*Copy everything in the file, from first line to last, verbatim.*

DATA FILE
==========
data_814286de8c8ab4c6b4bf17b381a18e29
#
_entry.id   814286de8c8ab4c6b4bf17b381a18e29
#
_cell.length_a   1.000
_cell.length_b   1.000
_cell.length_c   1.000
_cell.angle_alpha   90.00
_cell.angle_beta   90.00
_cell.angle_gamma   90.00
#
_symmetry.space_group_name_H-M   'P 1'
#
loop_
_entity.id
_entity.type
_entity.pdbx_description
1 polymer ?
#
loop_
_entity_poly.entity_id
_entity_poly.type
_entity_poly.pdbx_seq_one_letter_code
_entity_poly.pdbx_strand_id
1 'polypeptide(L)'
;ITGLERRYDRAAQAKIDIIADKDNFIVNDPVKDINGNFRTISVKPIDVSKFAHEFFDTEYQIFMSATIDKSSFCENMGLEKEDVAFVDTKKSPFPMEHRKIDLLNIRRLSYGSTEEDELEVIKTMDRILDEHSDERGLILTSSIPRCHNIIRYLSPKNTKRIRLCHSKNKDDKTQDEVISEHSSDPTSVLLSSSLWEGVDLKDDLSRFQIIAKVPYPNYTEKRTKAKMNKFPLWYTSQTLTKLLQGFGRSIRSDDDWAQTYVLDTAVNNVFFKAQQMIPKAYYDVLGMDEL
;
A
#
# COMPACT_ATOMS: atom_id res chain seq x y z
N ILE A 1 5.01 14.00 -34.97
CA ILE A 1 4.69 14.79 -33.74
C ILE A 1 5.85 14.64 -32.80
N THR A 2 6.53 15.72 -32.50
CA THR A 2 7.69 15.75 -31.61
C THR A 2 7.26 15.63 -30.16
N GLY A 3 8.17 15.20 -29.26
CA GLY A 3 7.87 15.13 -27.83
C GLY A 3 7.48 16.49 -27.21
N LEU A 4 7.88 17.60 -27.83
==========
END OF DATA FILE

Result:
data_814286de8c8ab4c6b4bf17b381a18e29
#
_entry.id   814286de8c8ab4c6b4bf17b381a18e29
#
_cell.length_a   1.000
_cell.length_b   1.000
_cell.length_c   1.000
_cell.angle_alpha   90.00
_cell.angle_beta   90.00
_cell.angle_gamma   90.00
#
_symmetry.space_group_name_H-M   'P 1'
#
loop_
_entity.id
_entity.type
_entity.pdbx_description
1 polymer ?
#
loop_
_entity_poly.entity_id
_entity_poly.type
_entity_poly.pdbx_seq_one_letter_code
_entity_poly.pdbx_strand_id
1 'polypeptide(L)'
;ITGLERRYDRAAQAKIDIIADKDNFIVNDPVKDINGNFRTISVKPIDVSKFAHEFFDTEYQIFMSATIDKSSFCENMGLEKEDVAFVDTKKSPFPMEHRKIDLLNIRRLSYGSTEEDELEVIKTMDRILDEHSDERGLILTSSIPRCHNIIRYLSPKNTKRIRLCHSKNKDDKTQDEVISEHSSDPTSVLLSSSLWEGVDLKDDLSRFQIIAKVPYPNYTEKRTKAKMNKFPLWYTSQTLTKLLQGFGRSIRSDDDWAQTYVLDTAVNNVFFKAQQMIPKAYYDVLGMDEL
;
A
#
# COMPACT_ATOMS: atom_id res chain seq x y z
N ILE A 1 5.01 14.00 -34.97
CA ILE A 1 4.69 14.79 -33.74
C ILE A 1 5.85 14.64 -32.80
N THR A 2 6.53 15.72 -32.50
CA THR A 2 7.69 15.75 -31.61
C THR A 2 7.26 15.63 -30.16
N GLY A 3 8.17 15.20 -29.26
CA GLY A 3 7.87 15.13 -27.83
C GLY A 3 7.48 16.49 -27.21
N LEU A 4 7.88 17.60 -27.83